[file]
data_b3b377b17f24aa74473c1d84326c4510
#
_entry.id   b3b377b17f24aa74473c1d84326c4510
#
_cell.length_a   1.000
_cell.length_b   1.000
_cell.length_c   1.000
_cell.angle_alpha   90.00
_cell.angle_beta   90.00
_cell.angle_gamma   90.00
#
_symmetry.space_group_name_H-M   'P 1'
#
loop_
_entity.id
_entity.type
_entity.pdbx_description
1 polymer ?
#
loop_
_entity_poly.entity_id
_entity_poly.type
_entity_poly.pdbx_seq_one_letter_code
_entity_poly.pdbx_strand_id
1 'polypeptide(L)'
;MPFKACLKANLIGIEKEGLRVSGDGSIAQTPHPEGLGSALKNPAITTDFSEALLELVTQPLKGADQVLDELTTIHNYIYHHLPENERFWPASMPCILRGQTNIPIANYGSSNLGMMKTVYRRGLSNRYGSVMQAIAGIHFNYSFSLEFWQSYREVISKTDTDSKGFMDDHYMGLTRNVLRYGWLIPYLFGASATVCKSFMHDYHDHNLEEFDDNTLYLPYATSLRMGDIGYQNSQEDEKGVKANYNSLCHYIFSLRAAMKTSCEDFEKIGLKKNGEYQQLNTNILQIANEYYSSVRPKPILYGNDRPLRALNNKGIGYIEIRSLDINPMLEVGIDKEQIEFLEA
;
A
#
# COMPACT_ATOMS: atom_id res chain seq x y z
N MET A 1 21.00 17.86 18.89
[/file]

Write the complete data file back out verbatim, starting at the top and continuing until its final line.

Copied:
data_b3b377b17f24aa74473c1d84326c4510
#
_entry.id   b3b377b17f24aa74473c1d84326c4510
#
_cell.length_a   1.000
_cell.length_b   1.000
_cell.length_c   1.000
_cell.angle_alpha   90.00
_cell.angle_beta   90.00
_cell.angle_gamma   90.00
#
_symmetry.space_group_name_H-M   'P 1'
#
loop_
_entity.id
_entity.type
_entity.pdbx_description
1 polymer ?
#
loop_
_entity_poly.entity_id
_entity_poly.type
_entity_poly.pdbx_seq_one_letter_code
_entity_poly.pdbx_strand_id
1 'polypeptide(L)'
;MPFKACLKANLIGIEKEGLRVSGDGSIAQTPHPEGLGSALKNPAITTDFSEALLELVTQPLKGADQVLDELTTIHNYIYHHLPENERFWPASMPCILRGQTNIPIANYGSSNLGMMKTVYRRGLSNRYGSVMQAIAGIHFNYSFSLEFWQSYREVISKTDTDSKGFMDDHYMGLTRNVLRYGWLIPYLFGASATVCKSFMHDYHDHNLEEFDDNTLYLPYATSLRMGDIGYQNSQEDEKGVKANYNSLCHYIFSLRAAMKTSCEDFEKIGLKKNGEYQQLNTNILQIANEYYSSVRPKPILYGNDRPLRALNNKGIGYIEIRSLDINPMLEVGIDKEQIEFLEA
;
A
#
# COMPACT_ATOMS: atom_id res chain seq x y z
N MET A 1 21.00 17.86 18.89